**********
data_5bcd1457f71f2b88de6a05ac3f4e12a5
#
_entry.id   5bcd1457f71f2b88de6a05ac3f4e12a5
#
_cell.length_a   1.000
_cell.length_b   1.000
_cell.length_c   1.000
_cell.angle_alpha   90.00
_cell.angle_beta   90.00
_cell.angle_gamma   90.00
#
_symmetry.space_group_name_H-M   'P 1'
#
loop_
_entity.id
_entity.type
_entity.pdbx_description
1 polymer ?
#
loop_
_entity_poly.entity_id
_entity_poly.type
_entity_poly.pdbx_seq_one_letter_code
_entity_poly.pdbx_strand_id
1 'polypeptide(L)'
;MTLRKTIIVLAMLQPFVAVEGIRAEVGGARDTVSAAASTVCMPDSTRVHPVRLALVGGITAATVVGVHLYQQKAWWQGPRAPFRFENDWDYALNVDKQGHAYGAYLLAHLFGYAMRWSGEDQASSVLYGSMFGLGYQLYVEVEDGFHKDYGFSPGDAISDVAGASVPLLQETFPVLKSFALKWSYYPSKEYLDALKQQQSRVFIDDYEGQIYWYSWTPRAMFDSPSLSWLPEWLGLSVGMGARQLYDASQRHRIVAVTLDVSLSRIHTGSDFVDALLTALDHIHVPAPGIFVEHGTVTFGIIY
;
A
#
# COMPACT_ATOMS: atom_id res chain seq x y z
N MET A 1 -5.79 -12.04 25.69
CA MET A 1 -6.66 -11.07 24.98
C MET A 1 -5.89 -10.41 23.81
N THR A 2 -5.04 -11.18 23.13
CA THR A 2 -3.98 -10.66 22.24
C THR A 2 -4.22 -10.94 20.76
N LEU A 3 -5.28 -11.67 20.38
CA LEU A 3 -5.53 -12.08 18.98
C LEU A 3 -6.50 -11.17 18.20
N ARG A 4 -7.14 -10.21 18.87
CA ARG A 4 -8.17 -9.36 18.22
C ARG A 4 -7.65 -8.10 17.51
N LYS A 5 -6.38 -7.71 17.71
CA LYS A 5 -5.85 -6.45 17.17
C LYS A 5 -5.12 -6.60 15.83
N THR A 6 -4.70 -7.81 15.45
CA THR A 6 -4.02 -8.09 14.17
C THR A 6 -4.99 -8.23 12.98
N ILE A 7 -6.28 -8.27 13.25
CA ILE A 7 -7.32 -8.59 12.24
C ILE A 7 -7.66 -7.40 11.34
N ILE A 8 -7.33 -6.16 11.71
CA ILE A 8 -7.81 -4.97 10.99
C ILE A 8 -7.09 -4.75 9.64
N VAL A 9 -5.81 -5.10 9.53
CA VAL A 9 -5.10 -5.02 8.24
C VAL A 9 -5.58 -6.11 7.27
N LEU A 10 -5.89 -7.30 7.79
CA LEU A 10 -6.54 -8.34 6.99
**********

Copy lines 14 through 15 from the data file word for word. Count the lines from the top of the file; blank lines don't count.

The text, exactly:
loop_
_entity.id